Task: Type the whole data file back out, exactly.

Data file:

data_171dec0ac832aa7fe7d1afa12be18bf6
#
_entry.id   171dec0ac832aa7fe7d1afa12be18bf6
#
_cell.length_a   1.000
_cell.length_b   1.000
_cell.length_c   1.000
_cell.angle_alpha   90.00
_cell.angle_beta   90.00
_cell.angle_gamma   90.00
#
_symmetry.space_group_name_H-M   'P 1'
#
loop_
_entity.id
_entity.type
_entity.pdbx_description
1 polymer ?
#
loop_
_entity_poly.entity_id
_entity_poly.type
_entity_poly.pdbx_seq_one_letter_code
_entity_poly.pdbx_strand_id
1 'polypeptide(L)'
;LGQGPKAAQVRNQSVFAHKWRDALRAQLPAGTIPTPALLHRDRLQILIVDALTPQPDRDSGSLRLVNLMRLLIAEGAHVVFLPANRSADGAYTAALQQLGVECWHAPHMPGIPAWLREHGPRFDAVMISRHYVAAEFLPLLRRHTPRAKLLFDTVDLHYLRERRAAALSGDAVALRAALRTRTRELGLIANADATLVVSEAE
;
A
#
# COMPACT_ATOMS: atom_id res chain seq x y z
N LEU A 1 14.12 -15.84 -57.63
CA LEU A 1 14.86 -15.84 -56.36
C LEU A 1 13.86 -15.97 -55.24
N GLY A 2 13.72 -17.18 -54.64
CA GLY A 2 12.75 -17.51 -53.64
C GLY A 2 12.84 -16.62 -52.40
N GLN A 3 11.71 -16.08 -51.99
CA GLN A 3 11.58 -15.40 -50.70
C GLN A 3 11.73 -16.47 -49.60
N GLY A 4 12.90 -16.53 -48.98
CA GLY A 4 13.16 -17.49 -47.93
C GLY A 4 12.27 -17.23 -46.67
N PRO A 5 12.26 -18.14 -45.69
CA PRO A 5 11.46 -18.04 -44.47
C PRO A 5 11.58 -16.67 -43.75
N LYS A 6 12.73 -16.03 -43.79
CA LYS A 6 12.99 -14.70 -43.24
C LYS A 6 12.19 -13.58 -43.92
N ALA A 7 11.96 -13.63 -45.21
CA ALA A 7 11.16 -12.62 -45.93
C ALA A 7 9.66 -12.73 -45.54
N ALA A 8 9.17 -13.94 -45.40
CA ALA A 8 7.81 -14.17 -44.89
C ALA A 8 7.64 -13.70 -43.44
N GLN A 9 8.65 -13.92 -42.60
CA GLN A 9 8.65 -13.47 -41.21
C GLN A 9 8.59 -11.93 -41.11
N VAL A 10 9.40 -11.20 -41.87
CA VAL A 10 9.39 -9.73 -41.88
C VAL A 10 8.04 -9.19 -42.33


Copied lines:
data_171dec0ac832aa7fe7d1afa12be18bf6
#
_entry.id   171dec0ac832aa7fe7d1afa12be18bf6
#
_cell.length_a   1.000
_cell.length_b   1.000
_cell.length_c   1.000
_cell.angle_alpha   90.00
_cell.angle_beta   90.00
_cell.angle_gamma   90.00
#
_symmetry.space_group_name_H-M   'P 1'
#
loop_
_entity.id
_entity.type
_entity.pdbx_description
1 polymer ?
#
loop_
_entity_poly.entity_id
_entity_poly.type
_entity_poly.pdbx_seq_one_letter_code
_entity_poly.pdbx_strand_id
1 'polypeptide(L)'
;LGQGPKAAQVRNQSVFAHKWRDALRAQLPAGTIPTPALLHRDRLQILIVDALTPQPDRDSGSLRLVNLMRLLIAEGAHVVFLPANRSADGAYTAALQQLGVECWHAPHMPGIPAWLREHGPRFDAVMISRHYVAAEFLPLLRRHTPRAKLLFDTVDLHYLRERRAAALSGDAVALRAALRTRTRELGLIANADATLVVSEAE
;
A
#
# COMPACT_ATOMS: atom_id res chain seq x y z
N LEU A 1 14.12 -15.84 -57.63
CA LEU A 1 14.86 -15.84 -56.36
C LEU A 1 13.86 -15.97 -55.24
N GLY A 2 13.72 -17.18 -54.64
CA GLY A 2 12.75 -17.51 -53.64
C GLY A 2 12.84 -16.62 -52.40
N GLN A 3 11.71 -16.08 -51.99
CA GLN A 3 11.58 -15.40 -50.70
C GLN A 3 11.73 -16.47 -49.60
N GLY A 4 12.90 -16.53 -48.98
CA GLY A 4 13.16 -17.49 -47.93
C GLY A 4 12.27 -17.23 -46.67
N PRO A 5 12.26 -18.14 -45.69
CA PRO A 5 11.46 -18.04 -44.47
C PRO A 5 11.58 -16.67 -43.75
N LYS A 6 12.73 -16.03 -43.79
CA LYS A 6 12.99 -14.70 -43.24
C LYS A 6 12.19 -13.58 -43.92
N ALA A 7 11.96 -13.63 -45.21
CA ALA A 7 11.16 -12.62 -45.93
C ALA A 7 9.66 -12.73 -45.54
N ALA A 8 9.17 -13.94 -45.40
CA ALA A 8 7.81 -14.17 -44.89
C ALA A 8 7.64 -13.70 -43.44
N GLN A 9 8.65 -13.92 -42.60
CA GLN A 9 8.65 -13.47 -41.21
C GLN A 9 8.59 -11.93 -41.11
N VAL A 10 9.40 -11.20 -41.87
CA VAL A 10 9.39 -9.73 -41.88
C VAL A 10 8.04 -9.19 -42.33